Thursday, May 19, 2011

Letter To IT Dept

To: IT Department
From: The person who sent you the fractured laptop with the mocha dripping from the fan vent
Date: Not sure, my interim computer is refusing to show me the calendar
RE: Aforementioned laptop from Hades

Dear IT guys,

Before I go into any great detail I would like to ask a question...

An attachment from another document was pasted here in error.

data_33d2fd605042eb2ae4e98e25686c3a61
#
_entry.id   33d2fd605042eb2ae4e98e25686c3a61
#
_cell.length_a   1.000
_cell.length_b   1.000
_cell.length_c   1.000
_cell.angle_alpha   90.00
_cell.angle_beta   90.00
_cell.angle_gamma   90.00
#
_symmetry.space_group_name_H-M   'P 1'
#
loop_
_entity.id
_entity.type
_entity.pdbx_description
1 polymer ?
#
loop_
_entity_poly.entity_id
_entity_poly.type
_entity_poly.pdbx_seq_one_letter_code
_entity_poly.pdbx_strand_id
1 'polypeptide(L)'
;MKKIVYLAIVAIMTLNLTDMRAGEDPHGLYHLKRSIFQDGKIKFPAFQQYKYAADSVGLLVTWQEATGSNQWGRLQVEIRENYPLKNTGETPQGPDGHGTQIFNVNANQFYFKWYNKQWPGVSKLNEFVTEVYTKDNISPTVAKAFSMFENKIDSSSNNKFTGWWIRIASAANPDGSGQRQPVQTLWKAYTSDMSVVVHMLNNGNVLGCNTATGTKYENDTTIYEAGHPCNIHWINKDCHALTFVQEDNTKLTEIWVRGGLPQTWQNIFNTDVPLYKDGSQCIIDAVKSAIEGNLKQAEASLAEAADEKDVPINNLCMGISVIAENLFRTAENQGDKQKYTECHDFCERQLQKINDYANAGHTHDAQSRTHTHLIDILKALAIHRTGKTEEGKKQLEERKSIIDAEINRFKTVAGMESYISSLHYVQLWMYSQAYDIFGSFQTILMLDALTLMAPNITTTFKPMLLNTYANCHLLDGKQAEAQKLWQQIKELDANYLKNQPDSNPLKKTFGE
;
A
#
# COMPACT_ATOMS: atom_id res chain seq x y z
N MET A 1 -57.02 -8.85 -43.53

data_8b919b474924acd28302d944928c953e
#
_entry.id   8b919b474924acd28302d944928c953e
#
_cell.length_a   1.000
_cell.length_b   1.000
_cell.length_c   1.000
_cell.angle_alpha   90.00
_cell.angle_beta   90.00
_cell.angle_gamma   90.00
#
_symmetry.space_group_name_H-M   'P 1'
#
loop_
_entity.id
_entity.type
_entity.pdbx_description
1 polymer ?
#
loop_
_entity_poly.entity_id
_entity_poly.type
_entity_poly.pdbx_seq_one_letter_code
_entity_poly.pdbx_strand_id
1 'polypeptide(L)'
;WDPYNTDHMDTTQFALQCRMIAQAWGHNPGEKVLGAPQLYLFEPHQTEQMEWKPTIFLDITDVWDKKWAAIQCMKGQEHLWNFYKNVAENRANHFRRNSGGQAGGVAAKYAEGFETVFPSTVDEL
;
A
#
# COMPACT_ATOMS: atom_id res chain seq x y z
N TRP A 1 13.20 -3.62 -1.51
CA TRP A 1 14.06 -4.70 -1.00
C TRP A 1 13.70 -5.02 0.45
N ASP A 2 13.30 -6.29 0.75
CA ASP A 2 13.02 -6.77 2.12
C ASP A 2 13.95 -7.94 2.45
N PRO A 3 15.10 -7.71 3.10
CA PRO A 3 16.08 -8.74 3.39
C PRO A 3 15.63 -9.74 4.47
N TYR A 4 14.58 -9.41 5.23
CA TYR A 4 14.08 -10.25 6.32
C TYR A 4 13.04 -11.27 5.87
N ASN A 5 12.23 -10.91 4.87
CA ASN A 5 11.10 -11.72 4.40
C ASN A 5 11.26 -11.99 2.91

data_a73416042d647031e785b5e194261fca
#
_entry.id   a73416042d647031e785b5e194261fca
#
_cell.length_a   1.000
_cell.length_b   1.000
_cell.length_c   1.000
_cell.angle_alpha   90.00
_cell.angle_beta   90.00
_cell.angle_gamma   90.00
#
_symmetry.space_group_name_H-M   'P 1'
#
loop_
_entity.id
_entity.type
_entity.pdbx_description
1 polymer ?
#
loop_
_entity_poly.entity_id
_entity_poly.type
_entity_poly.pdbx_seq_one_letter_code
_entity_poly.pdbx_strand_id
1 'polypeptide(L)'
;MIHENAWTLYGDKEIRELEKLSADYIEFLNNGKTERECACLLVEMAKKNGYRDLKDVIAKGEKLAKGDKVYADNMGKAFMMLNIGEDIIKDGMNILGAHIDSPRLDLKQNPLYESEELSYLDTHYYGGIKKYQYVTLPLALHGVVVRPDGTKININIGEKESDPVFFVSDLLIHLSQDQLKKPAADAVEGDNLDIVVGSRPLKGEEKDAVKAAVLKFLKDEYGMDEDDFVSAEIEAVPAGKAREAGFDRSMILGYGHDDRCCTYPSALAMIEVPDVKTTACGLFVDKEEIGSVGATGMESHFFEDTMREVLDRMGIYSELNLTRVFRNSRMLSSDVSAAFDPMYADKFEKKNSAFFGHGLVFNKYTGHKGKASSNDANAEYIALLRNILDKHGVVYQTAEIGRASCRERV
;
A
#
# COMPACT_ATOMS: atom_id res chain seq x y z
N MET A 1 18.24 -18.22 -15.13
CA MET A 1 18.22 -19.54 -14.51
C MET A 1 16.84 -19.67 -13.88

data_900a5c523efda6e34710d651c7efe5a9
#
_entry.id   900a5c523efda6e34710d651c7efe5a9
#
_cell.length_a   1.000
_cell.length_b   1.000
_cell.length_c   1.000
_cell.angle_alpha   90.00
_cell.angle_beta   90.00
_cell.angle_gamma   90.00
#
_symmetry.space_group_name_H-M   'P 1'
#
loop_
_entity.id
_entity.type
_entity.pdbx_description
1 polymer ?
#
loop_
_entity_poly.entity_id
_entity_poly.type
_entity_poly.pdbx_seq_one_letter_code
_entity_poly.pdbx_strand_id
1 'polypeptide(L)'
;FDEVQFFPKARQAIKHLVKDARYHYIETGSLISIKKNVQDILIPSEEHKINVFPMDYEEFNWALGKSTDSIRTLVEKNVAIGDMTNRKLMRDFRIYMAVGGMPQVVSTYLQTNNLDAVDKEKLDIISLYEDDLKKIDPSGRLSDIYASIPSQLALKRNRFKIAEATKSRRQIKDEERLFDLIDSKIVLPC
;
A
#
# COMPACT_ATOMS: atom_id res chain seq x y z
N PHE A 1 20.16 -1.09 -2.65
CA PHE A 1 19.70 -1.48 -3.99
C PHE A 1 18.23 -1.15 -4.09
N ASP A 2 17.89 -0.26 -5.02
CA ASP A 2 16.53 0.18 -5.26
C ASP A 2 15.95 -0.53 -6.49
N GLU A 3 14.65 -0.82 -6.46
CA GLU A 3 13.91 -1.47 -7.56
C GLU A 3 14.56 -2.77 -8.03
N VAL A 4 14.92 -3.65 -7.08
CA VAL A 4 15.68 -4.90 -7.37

Why is it so blipping hard to reset passwords? I am willing to bet that a great deal of our IT guys’ time is eaten up with hand holding people through the “change the password” process, myself included. Now I am not new to computers, I have been breaking them since I was a kid. I have somewhere around 7 or 8 computers at my house that I personally have broken beyond repair by professionals. In fact they are so thoroughly broken the local garbage transfer station has refused to take any more them. I am proud of this fact. But with all of my knowledge and experience in ruining computers I find myself at a loss with the passwords for the different programs we use at work. I think this is not just workplace problem but possibly even a government conspiracy to keep us under control. Example: As long as I am worrying and dreading about that unholy little message that pops up eighteen times a day and says: “Your password expires in X days. Would you like to change it now?” I am not able to worry about anything else, like the government and how it is ran. Not to mention secretly harboring the sinking feeling that I must be as smart as a fir tree since I can’t seem to figure it out. And let me tell you having the mental capacity of a conifer is not the kind of thing you want to find out in your mid thirties. It’s like a nightmare when it pops up. I break out into a cold sweat and look for the nearest chair or something with which to crush this evil little laptop and its rotating passwords. Seriously, one password requires numbers, another requires no numbers, one has to be in caps, and one can only have some in caps. And don’t forget that they are each and every one on a different schedule of rotation for renewal. A complete series of horror movies could be written about this subject alone.